After 10 human-triggered avalanches lead to several ‘near misses’ and left multiple people buried in snow over Family Day long weekend, Avalanche Canada is asking anyone in the backcountry to be careful.
“There is some trickiness with the snowpack,” Avalanche Canada forecasting program supervisor James Floyer said.
“We did see maybe around 10 close calls with people in the area [of B.C.] south of Revelstoke.”
Four people were buried in avalanches near Vancouver and Fernie over the long weekend. North Shore Rescue is still searching for a Surrey man caught up in “quite a sizeable avalanche” on Mount Seymour.
We've revised our forecast for the South Coast region. The current snowpack is unusual for this area. Use extra caution & ensure that you have avalanche safety training and equipment if you're heading into the backcounty #AvCan— Avalanche Canada (@avalancheca) February 19, 2019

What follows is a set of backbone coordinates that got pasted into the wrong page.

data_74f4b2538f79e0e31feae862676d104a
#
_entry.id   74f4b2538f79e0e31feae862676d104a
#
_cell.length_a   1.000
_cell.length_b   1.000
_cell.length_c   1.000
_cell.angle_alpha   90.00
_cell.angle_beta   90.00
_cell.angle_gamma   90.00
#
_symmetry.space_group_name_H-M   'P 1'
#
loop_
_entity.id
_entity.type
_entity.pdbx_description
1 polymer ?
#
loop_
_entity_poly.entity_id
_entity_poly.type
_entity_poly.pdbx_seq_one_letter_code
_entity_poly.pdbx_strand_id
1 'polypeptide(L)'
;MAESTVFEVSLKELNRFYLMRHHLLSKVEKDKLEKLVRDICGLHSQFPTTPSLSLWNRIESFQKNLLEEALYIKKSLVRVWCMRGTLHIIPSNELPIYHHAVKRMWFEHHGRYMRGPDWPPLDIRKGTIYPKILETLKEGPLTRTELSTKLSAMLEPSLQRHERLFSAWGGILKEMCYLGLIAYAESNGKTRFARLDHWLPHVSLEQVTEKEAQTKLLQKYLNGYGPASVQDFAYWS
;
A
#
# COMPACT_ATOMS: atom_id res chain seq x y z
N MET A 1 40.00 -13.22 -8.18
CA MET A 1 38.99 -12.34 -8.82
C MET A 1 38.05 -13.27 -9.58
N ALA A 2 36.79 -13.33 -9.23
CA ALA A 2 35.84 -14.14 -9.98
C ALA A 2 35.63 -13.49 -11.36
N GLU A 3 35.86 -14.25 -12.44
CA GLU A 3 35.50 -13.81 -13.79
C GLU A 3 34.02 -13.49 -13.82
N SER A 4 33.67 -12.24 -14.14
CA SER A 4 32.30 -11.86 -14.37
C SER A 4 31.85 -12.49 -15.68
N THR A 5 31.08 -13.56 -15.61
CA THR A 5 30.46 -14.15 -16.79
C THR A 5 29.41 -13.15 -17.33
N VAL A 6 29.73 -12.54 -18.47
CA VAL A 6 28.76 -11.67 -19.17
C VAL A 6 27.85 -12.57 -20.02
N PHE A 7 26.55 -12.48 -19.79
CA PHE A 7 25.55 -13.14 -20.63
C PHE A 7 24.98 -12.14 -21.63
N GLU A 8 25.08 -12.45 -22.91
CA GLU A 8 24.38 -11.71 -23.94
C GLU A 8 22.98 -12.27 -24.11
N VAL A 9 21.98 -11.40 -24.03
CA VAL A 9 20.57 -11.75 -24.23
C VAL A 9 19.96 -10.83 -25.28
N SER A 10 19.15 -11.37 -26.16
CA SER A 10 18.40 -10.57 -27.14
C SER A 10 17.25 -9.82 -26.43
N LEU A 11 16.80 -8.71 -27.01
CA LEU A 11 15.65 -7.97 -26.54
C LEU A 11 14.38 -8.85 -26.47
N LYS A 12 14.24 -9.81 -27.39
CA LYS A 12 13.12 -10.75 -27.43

Get the updated forecast 👉https://t.co/Vbtyon3NV0 pic.twitter.com/gNqpKOQTDv
Floyer said the prolonged period of cold temperatures can lead to more dangerous conditions on the mountains.
The cold, he said, means that a weak layer of snow crystals has been buried under 50 to 100 centimetres of snow, making it seem deceivingly stable.
“That upper snowpack feels dense [and when it moves] that gives us a slab avalanche,” Floyer said.
While no one can completely predict when an avalanche is coming, Floyer said skiers, boarders and snowmobilers should “select lower angled slopes that don’t roll over in a convex way.”
“If there is an avalanche triggered on that slope you might get caught up in it and that might not have a good outcome.”
If you do find yourself on that kind of slope, “think about escape routes” and slowly move off the side of the slope, Floyer said.
Although Floyer recommends learning how to avoid avalanches, he said it’s important to make sure people aren’t alone on remote slopes, they have transceivers to help their companions and search crews find them and they’re dressed for the elements.